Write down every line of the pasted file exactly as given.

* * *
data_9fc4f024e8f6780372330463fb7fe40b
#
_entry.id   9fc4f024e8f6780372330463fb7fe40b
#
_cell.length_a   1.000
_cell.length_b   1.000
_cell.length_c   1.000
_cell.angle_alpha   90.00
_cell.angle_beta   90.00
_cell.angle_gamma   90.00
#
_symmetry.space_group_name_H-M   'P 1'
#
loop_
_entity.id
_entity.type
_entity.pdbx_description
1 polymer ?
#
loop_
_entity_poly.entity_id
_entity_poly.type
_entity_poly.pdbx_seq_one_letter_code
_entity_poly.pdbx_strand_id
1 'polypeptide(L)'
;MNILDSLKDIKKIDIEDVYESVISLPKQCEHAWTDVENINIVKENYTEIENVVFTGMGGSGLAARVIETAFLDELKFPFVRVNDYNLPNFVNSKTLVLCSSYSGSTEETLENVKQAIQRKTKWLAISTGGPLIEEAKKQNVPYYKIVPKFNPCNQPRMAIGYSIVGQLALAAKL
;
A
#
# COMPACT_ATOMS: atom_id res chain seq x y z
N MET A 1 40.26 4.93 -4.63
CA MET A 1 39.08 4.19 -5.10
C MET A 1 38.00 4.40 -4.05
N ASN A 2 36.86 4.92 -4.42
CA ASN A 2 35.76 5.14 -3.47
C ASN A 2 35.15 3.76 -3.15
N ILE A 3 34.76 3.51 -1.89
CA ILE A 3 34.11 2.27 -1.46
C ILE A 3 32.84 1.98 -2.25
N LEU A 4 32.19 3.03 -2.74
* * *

data_9fc4f024e8f6780372330463fb7fe40b
#
_entry.id   9fc4f024e8f6780372330463fb7fe40b
#
_cell.length_a   1.000
_cell.length_b   1.000
_cell.length_c   1.000
_cell.angle_alpha   90.00
_cell.angle_beta   90.00
_cell.angle_gamma   90.00
#
_symmetry.space_group_name_H-M   'P 1'
#
loop_
_entity.id
_entity.type
_entity.pdbx_description
1 polymer ?
#
loop_
_entity_poly.entity_id
_entity_poly.type
_entity_poly.pdbx_seq_one_letter_code
_entity_poly.pdbx_strand_id
1 'polypeptide(L)'
;MNILDSLKDIKKIDIEDVYESVISLPKQCEHAWTDVENINIVKENYTEIENVVFTGMGGSGLAARVIETAFLDELKFPFVRVNDYNLPNFVNSKTLVLCSSYSGSTEETLENVKQAIQRKTKWLAISTGGPLIEEAKKQNVPYYKIVPKFNPCNQPRMAIGYSIVGQLALAAKL
;
A
#
# COMPACT_ATOMS: atom_id res chain seq x y z
N MET A 1 40.26 4.93 -4.63
CA MET A 1 39.08 4.19 -5.10
C MET A 1 38.00 4.40 -4.05
N ASN A 2 36.86 4.92 -4.42
CA ASN A 2 35.76 5.14 -3.47
C ASN A 2 35.15 3.76 -3.15
N ILE A 3 34.76 3.51 -1.89
CA ILE A 3 34.11 2.27 -1.46
C ILE A 3 32.84 1.98 -2.25
N LEU A 4 32.19 3.03 -2.74